Trust and Faith
One of the most important components of social life is trust. Trust is the basis of human relationships. It is the expectation that people will do what they say they will do, the belief that people are basically honest. Trust is the expectation that people will take into account your interests as they make their decisions, that they are not self-centred.
In her seminal book, Trust in Modern Societies, Barbara Misztal sees trust as a dimension of the view that people have of the society in which they live. It is a belief that the social world is stable. At the same time, the building of trust can be a strategy for securing the stability of the social order (Misztal 1996, p.11). It is interesting to note that the level of trust in society is seen by the United Nations Human Development Programme as one of the measures by which societies should be evaluated.
Because people tend to trust others who are like themselves, there is a tendency for people to distrust foreigners or people from different backgrounds (Misztal 1996, p.192). Australia is a highly diverse and multicultural community and it might be expected that the diversity would contribute to lower levels of trust than would be found in more homogeneous societies.
As the psychologist, Erik Erikson (1950), pointed out, the development of trust begins with the early experiences of human beings. As a baby finds that it can trust its parents to fulfil its needs within its first year of life, so an attitude of trusting the world develops. Erikson argues that the failure to develop that trust results in fear and a belief that the world is inconsistent and unpredictable. However, trust does vary according to one’s situation after those early childhood years. To some extent, it has to do with one’s control over one’s situation. Those people who have most control generally feel the most secure and have the highest levels of trust.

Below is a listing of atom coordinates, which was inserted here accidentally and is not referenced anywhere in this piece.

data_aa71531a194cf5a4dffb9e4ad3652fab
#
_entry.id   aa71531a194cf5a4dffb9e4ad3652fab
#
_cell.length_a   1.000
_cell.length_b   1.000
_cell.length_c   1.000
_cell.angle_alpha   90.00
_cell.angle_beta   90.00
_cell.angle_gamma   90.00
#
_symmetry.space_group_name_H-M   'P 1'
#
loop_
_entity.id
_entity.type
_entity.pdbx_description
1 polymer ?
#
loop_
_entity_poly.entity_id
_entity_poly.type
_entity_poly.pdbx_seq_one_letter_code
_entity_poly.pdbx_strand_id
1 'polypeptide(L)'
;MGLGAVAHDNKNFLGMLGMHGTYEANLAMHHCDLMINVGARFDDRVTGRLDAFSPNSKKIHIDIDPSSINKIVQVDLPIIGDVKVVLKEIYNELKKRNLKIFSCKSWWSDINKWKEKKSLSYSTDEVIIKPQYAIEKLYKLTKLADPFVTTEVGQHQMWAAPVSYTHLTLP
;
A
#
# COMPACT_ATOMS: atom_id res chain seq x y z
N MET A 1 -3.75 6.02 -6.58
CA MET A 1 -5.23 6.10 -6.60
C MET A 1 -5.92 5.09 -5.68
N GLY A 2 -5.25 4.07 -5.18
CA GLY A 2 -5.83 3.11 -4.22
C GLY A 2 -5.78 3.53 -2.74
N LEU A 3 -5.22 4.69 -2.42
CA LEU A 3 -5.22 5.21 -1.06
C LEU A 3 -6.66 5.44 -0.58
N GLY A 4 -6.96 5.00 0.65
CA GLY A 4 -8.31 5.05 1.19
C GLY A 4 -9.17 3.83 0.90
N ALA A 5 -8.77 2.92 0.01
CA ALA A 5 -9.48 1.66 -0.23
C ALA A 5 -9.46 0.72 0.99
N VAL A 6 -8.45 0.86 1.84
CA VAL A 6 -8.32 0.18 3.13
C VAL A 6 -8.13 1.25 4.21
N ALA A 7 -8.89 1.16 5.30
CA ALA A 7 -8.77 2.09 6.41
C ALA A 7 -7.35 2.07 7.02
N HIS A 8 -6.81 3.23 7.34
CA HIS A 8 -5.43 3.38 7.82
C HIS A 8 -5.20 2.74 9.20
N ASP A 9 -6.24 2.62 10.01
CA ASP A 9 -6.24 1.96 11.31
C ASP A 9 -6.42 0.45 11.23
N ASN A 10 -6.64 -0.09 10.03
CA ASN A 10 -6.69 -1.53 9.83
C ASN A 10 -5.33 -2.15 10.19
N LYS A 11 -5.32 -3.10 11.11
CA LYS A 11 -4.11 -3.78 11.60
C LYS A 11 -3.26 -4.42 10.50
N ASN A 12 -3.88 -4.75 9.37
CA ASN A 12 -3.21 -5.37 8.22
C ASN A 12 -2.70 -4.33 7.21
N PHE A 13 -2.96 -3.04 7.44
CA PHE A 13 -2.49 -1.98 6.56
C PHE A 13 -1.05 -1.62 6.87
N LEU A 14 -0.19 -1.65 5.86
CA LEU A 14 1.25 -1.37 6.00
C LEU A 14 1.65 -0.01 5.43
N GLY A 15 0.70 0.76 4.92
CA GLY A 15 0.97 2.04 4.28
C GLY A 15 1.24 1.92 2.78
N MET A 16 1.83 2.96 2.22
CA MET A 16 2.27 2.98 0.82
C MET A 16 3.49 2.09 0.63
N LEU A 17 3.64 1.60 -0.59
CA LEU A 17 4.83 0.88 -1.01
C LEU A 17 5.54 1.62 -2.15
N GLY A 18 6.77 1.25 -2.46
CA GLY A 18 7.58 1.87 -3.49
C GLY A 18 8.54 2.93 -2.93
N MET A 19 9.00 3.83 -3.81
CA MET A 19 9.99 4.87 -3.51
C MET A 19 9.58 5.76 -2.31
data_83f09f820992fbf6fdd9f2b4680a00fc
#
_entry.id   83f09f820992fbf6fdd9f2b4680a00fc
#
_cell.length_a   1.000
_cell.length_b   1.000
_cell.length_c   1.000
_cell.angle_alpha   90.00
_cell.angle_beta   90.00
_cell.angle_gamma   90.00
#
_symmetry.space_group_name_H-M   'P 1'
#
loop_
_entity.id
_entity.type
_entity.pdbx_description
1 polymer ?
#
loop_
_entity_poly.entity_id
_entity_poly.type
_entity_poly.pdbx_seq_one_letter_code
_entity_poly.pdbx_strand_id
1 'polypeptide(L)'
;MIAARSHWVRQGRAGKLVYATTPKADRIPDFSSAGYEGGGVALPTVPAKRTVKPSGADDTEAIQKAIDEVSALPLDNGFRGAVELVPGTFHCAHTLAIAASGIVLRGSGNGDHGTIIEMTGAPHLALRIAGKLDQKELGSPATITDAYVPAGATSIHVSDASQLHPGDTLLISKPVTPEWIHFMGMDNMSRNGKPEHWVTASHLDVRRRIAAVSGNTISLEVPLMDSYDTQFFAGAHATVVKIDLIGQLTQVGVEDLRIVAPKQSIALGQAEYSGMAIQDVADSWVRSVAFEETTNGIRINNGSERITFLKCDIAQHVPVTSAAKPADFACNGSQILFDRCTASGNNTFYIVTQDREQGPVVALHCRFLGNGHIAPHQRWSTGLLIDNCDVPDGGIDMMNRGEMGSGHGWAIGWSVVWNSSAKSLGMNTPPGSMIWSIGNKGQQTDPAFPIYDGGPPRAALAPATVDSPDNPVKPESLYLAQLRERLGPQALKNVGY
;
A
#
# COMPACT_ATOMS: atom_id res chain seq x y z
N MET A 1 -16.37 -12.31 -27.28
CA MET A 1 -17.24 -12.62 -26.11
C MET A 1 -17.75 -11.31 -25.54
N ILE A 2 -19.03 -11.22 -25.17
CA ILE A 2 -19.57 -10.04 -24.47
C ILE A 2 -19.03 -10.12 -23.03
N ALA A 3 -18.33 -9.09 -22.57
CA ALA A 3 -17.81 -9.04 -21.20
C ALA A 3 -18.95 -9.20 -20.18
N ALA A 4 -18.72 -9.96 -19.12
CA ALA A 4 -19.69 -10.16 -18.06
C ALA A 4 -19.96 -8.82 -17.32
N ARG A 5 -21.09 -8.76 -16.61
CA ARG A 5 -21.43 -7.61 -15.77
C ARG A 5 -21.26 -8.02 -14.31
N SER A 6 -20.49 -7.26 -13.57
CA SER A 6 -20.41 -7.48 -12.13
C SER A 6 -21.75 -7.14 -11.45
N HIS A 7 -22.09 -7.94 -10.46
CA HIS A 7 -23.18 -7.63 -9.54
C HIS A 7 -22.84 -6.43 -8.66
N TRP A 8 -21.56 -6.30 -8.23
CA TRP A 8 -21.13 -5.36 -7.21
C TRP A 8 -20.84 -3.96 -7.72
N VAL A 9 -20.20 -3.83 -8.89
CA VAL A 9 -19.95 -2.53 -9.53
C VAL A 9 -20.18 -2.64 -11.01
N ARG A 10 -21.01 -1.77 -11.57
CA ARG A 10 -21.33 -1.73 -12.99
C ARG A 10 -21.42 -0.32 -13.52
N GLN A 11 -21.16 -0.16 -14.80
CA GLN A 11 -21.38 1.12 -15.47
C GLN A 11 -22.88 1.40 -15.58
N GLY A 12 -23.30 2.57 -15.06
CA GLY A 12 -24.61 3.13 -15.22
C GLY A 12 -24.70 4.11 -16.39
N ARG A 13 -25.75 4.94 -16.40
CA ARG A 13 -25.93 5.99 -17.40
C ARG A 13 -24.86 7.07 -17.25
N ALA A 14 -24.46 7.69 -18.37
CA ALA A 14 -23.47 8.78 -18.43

It has been noted that, internationally, the level of religiosity is negatively related to trust. However, in Australia religious faith in general, and involvement in religious communities in particular, correlates positively with trust. Indeed, regression analysis shows that the frequency of attendance at religious services is the second most important variable in determining a person’s level of general social trust and accounts for about 10 per cent of the variation in people’s levels of trust, over and above the 24 per cent that is accounted for by education.
However, the level of church involvement has a much greater impact than one’s confidence in belief in God or than one’s particular beliefs. It would appear that, in general, the experience of church attendance contributes to people experiencing a community that is trustworthy and supportive, and this experience helps people to trust others in the wider community.
For more information see: Pointers, Volume 24, No. 2, Pages 5-8